Showing posts tagged Buddhas
If, as stated, a buddha has the ability to relieve all beings of their suffering, why have the countless buddhas of the past not yet led everyone to enlightenment by now? The answer is as follows. Because buddhas have overcome all obstructions and limitations they possess all the wisdom, compassion and skilful means necessary for leading others to buddhahood. However, if sentient beings from their own side do not exert the necessary effort - if they do not bother to follow the path shown to them by the buddhas - they will remain stuck within cyclic existence.
Geshe Kelsang Gyatso - “Meaningful to Behold”
It is important to remember that we do not need to be a monk or of aristocratic birth or possess a male body in order to develop bodhichitta. Although Shantideva uses the title ‘son of the buddhas,’ he is not using it restrictively. When a woman develops the mind of enlightenment she becomes known as a daughter or princess of the buddhas and likewise becomes an object to be venerated by all gods and humans.
Geshe Kelsang Gyatso - “Meaningful to Behold”
There are no valid reasons whatsoever for thinking that we are more important than others. For Buddhas, who have unmistaken minds and see things exactly as they are, all beings are equally important
Geshe Kelsang Gyatso ~ 8 Steps to Happiness (via self-assassin)
(Reblogged from self-assassin)
There are two ways in which Buddhas and Bodhisattvas help living beings: by manifesting in different aspects as Spiritual Guides who lead living beings to enlightenment by teaching the Dharma, and by assuming the form of different Dharma Protectors who remove obstacles and bestow good conditions.
Geshe Kelsang Gyatso - “Universal Compassion”

Preliminary Practices: Requesting the Holy Beings to Bestow Their Blessings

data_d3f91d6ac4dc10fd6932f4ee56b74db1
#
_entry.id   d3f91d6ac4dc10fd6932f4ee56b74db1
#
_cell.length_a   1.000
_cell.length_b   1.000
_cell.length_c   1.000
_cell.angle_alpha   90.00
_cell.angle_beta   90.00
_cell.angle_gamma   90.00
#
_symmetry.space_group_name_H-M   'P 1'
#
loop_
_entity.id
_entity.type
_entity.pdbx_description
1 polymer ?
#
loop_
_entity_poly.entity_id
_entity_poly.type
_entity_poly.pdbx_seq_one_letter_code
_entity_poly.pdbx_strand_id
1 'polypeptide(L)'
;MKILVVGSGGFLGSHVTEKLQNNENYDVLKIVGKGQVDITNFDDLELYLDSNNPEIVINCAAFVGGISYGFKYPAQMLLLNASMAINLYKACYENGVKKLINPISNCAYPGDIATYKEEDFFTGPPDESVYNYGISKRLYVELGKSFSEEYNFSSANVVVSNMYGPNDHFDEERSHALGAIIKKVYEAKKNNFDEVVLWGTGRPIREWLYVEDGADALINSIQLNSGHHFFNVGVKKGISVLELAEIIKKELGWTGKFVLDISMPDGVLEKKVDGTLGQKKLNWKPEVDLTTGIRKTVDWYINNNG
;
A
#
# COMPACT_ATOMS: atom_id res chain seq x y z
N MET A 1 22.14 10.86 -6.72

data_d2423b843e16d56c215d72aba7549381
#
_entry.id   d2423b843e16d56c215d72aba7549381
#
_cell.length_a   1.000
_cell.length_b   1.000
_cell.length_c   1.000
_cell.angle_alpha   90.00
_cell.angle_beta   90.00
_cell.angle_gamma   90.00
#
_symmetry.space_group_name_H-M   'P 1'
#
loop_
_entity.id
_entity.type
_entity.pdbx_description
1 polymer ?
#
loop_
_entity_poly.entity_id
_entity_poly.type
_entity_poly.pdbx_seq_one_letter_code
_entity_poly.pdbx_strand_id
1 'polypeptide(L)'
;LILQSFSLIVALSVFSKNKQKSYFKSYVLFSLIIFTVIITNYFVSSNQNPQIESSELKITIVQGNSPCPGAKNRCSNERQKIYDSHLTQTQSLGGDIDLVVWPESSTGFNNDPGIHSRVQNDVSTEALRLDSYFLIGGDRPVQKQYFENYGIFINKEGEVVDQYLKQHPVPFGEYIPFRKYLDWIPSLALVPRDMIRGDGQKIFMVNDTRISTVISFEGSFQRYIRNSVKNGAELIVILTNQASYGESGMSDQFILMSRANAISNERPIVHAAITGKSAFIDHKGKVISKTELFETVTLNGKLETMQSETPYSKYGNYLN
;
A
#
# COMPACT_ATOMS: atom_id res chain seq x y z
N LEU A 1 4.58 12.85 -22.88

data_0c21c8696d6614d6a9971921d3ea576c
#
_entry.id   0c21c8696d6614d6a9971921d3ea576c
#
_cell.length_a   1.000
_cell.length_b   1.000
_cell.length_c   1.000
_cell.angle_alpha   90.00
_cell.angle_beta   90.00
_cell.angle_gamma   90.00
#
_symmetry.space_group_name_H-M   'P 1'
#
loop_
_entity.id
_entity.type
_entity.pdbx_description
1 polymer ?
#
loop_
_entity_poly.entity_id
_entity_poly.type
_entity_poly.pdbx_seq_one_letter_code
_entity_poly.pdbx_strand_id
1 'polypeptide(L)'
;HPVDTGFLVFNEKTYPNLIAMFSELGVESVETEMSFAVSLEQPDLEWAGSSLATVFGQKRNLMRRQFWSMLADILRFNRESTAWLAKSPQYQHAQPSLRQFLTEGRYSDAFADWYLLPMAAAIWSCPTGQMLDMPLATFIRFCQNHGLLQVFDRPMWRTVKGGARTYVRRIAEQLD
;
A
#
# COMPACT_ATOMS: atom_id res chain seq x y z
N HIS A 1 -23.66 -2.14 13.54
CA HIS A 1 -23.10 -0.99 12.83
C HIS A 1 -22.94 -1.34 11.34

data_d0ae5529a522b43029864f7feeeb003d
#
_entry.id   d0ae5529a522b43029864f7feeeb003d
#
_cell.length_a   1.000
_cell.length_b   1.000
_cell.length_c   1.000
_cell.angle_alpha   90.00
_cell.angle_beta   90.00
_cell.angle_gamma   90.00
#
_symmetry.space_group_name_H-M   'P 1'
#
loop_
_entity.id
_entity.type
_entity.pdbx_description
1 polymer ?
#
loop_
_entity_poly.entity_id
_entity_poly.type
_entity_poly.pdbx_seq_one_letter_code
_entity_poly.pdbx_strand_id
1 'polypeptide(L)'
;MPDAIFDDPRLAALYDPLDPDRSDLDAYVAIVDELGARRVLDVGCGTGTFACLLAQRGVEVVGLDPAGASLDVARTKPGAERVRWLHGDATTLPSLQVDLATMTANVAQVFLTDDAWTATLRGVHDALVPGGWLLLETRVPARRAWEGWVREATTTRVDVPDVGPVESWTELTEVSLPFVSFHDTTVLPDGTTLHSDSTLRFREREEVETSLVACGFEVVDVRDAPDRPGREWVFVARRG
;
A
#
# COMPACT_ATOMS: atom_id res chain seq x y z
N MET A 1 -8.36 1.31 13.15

The last of the six preparatory practices for meditation is to request the holy beings to bestow their blessings on us. This has two parts: the request itself, and actually receiving the blessings. We make the request to transform our mind into the mind of an enlightened being and then we imagine that the blessings of the holy beings descend from their hearts to our body and mind in the form of lights and nectars. These pacify our negativity and obstacles, and increase our merit, lifespan, inner peace, and Dharma realizations.

The Buddhas are actually always bestowing their blessings on every living being all the time without us realizing it. By consciously making a request, we make our minds more receptive to the blessings that are already coming to us, which increases the effect of the blessings that we receive. It is similar to opening a shuttered window to the sun - the sun is there whether we open the shutters or not, but we get more sunlight directly on us if we do open the shutters. In a similar way, requesting blessings makes our mind more receptive to receiving blessings that already exist.

All those who are now Buddhas once wandered the painful paths of samsara, just as we still do now. However, through their great effort they entered the Bodhisattva’s path, and progressing through all its stages, attained complete enlightenment. From the depths of our heart we rejoice in their virtuous attainments and pray to become just like them.
Geshe Kelsang Gyatso - “Eight Steps to Happiness”